Democratization of care supply

A growing number of GPs have started to offer specialized services and advanced procedures like implants, extractions and orthodontics — once reserved solely for specialists — especially in patients with less complicated cases. This shift has resulted from advances in dental technology (i.e., increased utilization of digital dentistry discussed above) as well as training on more advanced procedures offered in dental schools as part of the core curriculum and within clinician networks. Going forward, the dental market is set to expand further, given the greater patient reach enabled by “super GPs.” Patients who seek specialized services and advanced procedures from GPs tend to be more price sensitive (potentially reluctant to seek the services of specialist dentists), often influenced by direct-to-consumer marketing and social media advertising of aesthetic smile improvement solutions.

Expansion of dental coverage via Medicare Advantage and dental wellness programs 

Dental coverage has seen some expansion recently with the growth of Medicare Advantage. While original Medicare largely does not cover routine dental care, many Medicare Advantage plans offer relatively broad dental coverage (e.g., full mouth restorations and implants) with low patient out-of-pocket costs to attract new members. The number of lives covered by Medicare Advantage is expected to continue to increase, driving parallel dental coverage expansion. Moreover, dental wellness programs (e.g., Delta Dental Wellness Plan) are also becoming more prevalent with the goals of prevention and cost savings. Some dental wellness programs are employing targeted interventions for high-risk patient populations to support oral care.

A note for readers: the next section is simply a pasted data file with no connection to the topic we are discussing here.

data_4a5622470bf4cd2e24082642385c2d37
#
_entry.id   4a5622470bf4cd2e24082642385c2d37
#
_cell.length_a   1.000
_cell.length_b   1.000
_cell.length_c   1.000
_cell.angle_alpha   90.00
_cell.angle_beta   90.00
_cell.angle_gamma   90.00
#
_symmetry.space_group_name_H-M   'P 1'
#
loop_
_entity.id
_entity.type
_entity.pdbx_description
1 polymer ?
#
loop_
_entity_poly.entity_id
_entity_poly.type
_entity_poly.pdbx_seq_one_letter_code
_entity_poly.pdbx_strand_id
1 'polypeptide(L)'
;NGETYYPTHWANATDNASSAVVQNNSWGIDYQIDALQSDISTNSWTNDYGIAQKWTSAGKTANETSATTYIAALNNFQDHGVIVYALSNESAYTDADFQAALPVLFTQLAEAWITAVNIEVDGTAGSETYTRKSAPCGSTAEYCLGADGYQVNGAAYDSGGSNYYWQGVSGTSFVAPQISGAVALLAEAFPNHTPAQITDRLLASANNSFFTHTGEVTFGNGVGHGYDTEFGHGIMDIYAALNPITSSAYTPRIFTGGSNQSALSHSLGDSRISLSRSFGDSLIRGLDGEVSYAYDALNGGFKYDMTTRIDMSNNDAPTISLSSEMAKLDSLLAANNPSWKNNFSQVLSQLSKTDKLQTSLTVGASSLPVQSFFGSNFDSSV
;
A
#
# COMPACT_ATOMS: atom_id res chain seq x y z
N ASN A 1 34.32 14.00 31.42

In the context of these dental trends, there are various implications that dental market stakeholders across the value chain should consider as they shape their go-to-market strategies and identify areas for investment going forward.